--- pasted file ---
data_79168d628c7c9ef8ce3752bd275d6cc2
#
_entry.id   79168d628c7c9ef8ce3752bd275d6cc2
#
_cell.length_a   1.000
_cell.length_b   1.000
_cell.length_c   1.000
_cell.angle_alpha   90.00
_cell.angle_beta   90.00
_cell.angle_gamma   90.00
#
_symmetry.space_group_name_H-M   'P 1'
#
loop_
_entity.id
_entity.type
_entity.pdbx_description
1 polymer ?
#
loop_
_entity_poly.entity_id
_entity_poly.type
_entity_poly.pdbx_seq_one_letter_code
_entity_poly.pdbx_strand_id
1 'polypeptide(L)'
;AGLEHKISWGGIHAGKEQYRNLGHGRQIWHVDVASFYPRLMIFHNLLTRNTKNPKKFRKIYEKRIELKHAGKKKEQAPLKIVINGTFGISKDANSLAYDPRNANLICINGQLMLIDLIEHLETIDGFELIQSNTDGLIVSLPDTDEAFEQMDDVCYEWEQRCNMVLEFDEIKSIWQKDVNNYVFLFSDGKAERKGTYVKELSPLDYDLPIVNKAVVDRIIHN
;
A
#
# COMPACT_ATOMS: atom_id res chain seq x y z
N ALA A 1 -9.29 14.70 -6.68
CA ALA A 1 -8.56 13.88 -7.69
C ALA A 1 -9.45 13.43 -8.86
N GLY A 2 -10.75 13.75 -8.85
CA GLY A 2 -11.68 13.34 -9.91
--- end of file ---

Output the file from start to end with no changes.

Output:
data_79168d628c7c9ef8ce3752bd275d6cc2
#
_entry.id   79168d628c7c9ef8ce3752bd275d6cc2
#
_cell.length_a   1.000
_cell.length_b   1.000
_cell.length_c   1.000
_cell.angle_alpha   90.00
_cell.angle_beta   90.00
_cell.angle_gamma   90.00
#
_symmetry.space_group_name_H-M   'P 1'
#
loop_
_entity.id
_entity.type
_entity.pdbx_description
1 polymer ?
#
loop_
_entity_poly.entity_id
_entity_poly.type
_entity_poly.pdbx_seq_one_letter_code
_entity_poly.pdbx_strand_id
1 'polypeptide(L)'
;AGLEHKISWGGIHAGKEQYRNLGHGRQIWHVDVASFYPRLMIFHNLLTRNTKNPKKFRKIYEKRIELKHAGKKKEQAPLKIVINGTFGISKDANSLAYDPRNANLICINGQLMLIDLIEHLETIDGFELIQSNTDGLIVSLPDTDEAFEQMDDVCYEWEQRCNMVLEFDEIKSIWQKDVNNYVFLFSDGKAERKGTYVKELSPLDYDLPIVNKAVVDRIIHN
;
A
#
# COMPACT_ATOMS: atom_id res chain seq x y z
N ALA A 1 -9.29 14.70 -6.68
CA ALA A 1 -8.56 13.88 -7.69
C ALA A 1 -9.45 13.43 -8.86
N GLY A 2 -10.75 13.75 -8.85
CA GLY A 2 -11.68 13.34 -9.91